In May 1894, it was claimed that “Our river is just now in a very critical state at the crossing place, a ditch having washed out in the centre which is gradually widening & will – with the advent of another small flood – render the stream permanently uncrossable.” It was further stated that “…the footbridge is erected over a deep & dangerous hole, from which any of the school children falling in would find it impossible to escape.”

By August 1895, with still no action, yet another resolution was passed by the Pambula Progress Association to write to the local parliamentary representative “…asking him to do his utmost to get a sum placed on the estimates for the construction of the Pambula Bridge.”

Pambula River Bridge C. 1964.
© The estate of A. C. ("Bubby") George.
Finally, the following month, the Public Works Department contacted the association to inform them that they had completed a site survey & as soon as the plan was ready “…the whole question will be taken into further consideration.” In January 1896, the organisation was informed that the Minister for Public Works had approved of the erection of a bridge over the river & local media commented that “This news will be received with general feelings of satisfaction throughout the Pambula district.”

By February, Government Surveyor Mr J. T. Grey was making further surveys & the following month tenders were finally called for the 105 foot long structure, to be erected in Monaro Streets, with approaches on either side. In July 1896, after years of lobbying, the Pambula Progress Association won their battle when it was announced that Contractor McHugh had arrived at Pambula & commenced erection of the bridge over Pambula River. The same month it was noted that work on the structure was “…progressing apace…” with pile driving having commenced. In October, further tenders were called for the erection of hand rails on the finally completed Pambula River Bridge.

Pambula River Bridge during the 1971 floods.
© The estate of A. C. ("Bubby") George.
Despite the years of lobbying however, the bridge was constructed at the same level as the surrounding landscape, & being in the midst of a flood plain, the northern & southern settlements were still cut off from one another during flooding. While some sections of the community appreciated the new bridge, the structure itself was also regarded by others with little more than disdain. Following a particularly destructive flood in 1919, it was commented that “The water ran around the north end [of the bridge] taking the approach, while no water runs underneath…” because of the logs & other debris becoming lodged on the bridge & blocking the waterway. It was claimed that “This structure has caused the ruination of several properties on the flat & will destroy more with every flood.”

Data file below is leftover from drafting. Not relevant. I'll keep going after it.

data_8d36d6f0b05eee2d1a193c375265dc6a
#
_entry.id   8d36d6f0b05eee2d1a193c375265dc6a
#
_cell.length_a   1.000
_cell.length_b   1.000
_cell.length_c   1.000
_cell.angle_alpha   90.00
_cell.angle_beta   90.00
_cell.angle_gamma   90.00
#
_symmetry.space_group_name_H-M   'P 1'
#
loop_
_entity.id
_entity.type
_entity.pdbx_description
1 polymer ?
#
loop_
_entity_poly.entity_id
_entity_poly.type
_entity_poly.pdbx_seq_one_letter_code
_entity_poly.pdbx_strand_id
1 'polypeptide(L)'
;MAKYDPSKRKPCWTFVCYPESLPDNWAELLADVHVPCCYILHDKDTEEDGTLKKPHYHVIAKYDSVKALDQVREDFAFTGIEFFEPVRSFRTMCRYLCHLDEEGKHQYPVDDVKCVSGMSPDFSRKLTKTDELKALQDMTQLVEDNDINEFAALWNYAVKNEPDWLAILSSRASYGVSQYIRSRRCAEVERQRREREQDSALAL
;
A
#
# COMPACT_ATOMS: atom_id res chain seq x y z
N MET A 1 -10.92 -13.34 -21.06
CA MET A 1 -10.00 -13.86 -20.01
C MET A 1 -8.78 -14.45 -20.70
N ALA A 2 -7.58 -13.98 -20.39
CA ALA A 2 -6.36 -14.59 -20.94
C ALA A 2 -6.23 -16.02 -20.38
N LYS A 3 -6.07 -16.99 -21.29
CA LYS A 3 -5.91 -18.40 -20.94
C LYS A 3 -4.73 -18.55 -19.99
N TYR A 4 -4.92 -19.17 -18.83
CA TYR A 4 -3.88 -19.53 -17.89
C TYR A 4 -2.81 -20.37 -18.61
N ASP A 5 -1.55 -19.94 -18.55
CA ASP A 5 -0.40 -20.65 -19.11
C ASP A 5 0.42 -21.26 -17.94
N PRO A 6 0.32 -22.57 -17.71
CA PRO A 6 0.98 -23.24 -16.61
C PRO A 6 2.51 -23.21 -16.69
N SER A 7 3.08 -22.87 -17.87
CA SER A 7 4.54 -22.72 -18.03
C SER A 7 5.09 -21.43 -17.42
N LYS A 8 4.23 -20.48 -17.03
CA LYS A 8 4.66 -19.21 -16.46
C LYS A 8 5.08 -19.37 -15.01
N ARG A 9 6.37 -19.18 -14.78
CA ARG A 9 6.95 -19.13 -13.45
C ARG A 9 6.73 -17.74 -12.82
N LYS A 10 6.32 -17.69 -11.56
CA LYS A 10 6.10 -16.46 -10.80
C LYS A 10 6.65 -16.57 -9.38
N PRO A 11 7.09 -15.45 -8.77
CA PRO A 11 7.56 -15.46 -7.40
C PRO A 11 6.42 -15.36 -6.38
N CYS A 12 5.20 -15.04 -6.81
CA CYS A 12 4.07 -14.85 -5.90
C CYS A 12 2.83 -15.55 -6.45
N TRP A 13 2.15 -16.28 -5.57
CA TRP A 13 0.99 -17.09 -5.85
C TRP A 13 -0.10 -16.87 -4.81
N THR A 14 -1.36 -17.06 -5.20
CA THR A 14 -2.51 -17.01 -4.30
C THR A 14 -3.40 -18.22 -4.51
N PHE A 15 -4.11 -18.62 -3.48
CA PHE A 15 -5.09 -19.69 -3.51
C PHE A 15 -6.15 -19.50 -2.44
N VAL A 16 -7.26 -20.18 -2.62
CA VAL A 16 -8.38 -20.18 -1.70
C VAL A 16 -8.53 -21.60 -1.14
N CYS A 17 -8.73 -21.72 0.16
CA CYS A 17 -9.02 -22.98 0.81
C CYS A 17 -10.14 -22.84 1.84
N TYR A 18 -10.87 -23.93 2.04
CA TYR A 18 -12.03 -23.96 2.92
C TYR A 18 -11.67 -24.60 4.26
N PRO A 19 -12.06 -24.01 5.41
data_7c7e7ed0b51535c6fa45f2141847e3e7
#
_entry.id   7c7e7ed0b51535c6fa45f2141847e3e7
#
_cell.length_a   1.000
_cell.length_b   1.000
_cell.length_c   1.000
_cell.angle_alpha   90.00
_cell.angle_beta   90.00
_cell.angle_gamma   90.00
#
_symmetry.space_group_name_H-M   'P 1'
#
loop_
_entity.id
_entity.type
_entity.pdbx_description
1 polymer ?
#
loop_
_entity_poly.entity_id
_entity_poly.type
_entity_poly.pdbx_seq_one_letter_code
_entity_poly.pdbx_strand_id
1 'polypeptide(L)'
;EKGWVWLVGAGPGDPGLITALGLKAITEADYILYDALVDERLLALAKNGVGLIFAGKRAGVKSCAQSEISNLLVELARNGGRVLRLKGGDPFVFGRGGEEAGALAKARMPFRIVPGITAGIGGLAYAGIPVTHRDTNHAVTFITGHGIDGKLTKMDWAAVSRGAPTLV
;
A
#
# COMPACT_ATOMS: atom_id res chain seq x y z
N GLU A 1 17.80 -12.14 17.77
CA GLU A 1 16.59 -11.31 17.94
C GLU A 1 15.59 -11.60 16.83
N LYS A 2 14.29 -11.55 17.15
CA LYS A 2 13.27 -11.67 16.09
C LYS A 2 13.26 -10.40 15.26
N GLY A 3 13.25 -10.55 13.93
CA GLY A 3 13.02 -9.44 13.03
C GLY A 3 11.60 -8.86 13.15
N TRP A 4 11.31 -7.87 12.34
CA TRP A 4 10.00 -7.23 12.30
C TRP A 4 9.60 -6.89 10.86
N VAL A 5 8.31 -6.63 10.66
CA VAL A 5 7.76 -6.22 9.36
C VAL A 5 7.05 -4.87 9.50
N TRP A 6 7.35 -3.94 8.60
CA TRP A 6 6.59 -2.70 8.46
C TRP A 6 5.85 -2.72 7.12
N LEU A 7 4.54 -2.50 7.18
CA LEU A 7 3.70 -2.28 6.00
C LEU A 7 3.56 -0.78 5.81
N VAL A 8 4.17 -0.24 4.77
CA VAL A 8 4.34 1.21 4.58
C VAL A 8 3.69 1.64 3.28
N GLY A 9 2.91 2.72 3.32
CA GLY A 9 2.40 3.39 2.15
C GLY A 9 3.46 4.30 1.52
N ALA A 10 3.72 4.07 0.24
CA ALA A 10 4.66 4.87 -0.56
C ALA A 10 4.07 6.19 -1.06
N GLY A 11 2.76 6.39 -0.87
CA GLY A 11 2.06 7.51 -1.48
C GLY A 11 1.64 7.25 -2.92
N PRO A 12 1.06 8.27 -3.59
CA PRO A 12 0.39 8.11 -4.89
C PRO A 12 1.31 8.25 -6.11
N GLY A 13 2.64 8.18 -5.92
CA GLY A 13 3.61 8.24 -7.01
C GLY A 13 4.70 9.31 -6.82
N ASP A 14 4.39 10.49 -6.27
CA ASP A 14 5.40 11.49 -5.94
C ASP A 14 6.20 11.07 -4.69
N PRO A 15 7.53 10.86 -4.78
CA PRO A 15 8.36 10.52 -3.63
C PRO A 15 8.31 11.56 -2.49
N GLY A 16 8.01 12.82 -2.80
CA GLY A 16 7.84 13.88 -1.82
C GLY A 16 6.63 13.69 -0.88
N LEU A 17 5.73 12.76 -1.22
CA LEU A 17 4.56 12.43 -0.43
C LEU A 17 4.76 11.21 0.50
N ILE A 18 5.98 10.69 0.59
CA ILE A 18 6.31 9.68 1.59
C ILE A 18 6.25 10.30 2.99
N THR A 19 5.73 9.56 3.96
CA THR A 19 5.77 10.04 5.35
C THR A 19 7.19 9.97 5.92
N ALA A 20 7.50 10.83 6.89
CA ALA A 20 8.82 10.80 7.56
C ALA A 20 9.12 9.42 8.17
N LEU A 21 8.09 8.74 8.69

Debris banked up along the bridge during the 1971 floods.
© The estate of A. C. ("Bubby") George.
These regular, almost annual inundations, continued to create havoc for road users, & located as it was on one of the nation’s major highway transport routes, had serious economic & social implications for the local population as well as other users. The 1990s & early 2000s saw growing pressure both from within the neighbouring community & beyond to secure funding for construction of a new bridge & associated approaches less prone to flooding. Finally, the NSW & Federal Governments made money available for a new $17 million structure, which opened in March 2008, after which the old 1896 bridge was pulled down after more than a century of service.

© Angela George.